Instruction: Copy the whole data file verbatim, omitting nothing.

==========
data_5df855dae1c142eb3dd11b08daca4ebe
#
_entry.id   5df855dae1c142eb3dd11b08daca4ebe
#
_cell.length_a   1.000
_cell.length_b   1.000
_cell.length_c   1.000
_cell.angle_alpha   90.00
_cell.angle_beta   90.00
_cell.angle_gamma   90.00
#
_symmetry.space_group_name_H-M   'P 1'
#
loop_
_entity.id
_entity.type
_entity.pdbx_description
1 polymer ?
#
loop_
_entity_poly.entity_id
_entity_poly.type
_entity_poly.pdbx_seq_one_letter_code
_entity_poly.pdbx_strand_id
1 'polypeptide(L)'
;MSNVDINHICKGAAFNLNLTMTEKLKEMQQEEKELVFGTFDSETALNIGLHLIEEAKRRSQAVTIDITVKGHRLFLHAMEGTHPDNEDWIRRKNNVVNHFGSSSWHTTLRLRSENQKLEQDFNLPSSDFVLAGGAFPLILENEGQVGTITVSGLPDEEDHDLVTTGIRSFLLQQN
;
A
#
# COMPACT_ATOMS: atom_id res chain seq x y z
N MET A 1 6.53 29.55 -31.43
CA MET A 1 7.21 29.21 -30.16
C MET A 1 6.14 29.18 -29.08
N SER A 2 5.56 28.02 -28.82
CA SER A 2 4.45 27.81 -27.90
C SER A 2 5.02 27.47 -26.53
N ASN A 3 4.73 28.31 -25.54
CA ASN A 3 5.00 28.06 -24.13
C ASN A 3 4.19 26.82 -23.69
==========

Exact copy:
data_5df855dae1c142eb3dd11b08daca4ebe
#
_entry.id   5df855dae1c142eb3dd11b08daca4ebe
#
_cell.length_a   1.000
_cell.length_b   1.000
_cell.length_c   1.000
_cell.angle_alpha   90.00
_cell.angle_beta   90.00
_cell.angle_gamma   90.00
#
_symmetry.space_group_name_H-M   'P 1'
#
loop_
_entity.id
_entity.type
_entity.pdbx_description
1 polymer ?
#
loop_
_entity_poly.entity_id
_entity_poly.type
_entity_poly.pdbx_seq_one_letter_code
_entity_poly.pdbx_strand_id
1 'polypeptide(L)'
;MSNVDINHICKGAAFNLNLTMTEKLKEMQQEEKELVFGTFDSETALNIGLHLIEEAKRRSQAVTIDITVKGHRLFLHAMEGTHPDNEDWIRRKNNVVNHFGSSSWHTTLRLRSENQKLEQDFNLPSSDFVLAGGAFPLILENEGQVGTITVSGLPDEEDHDLVTTGIRSFLLQQN
;
A
#
# COMPACT_ATOMS: atom_id res chain seq x y z
N MET A 1 6.53 29.55 -31.43
CA MET A 1 7.21 29.21 -30.16
C MET A 1 6.14 29.18 -29.08
N SER A 2 5.56 28.02 -28.82
CA SER A 2 4.45 27.81 -27.90
C SER A 2 5.02 27.47 -26.53
N ASN A 3 4.73 28.31 -25.54
CA ASN A 3 5.00 28.06 -24.13
C ASN A 3 4.19 26.82 -23.69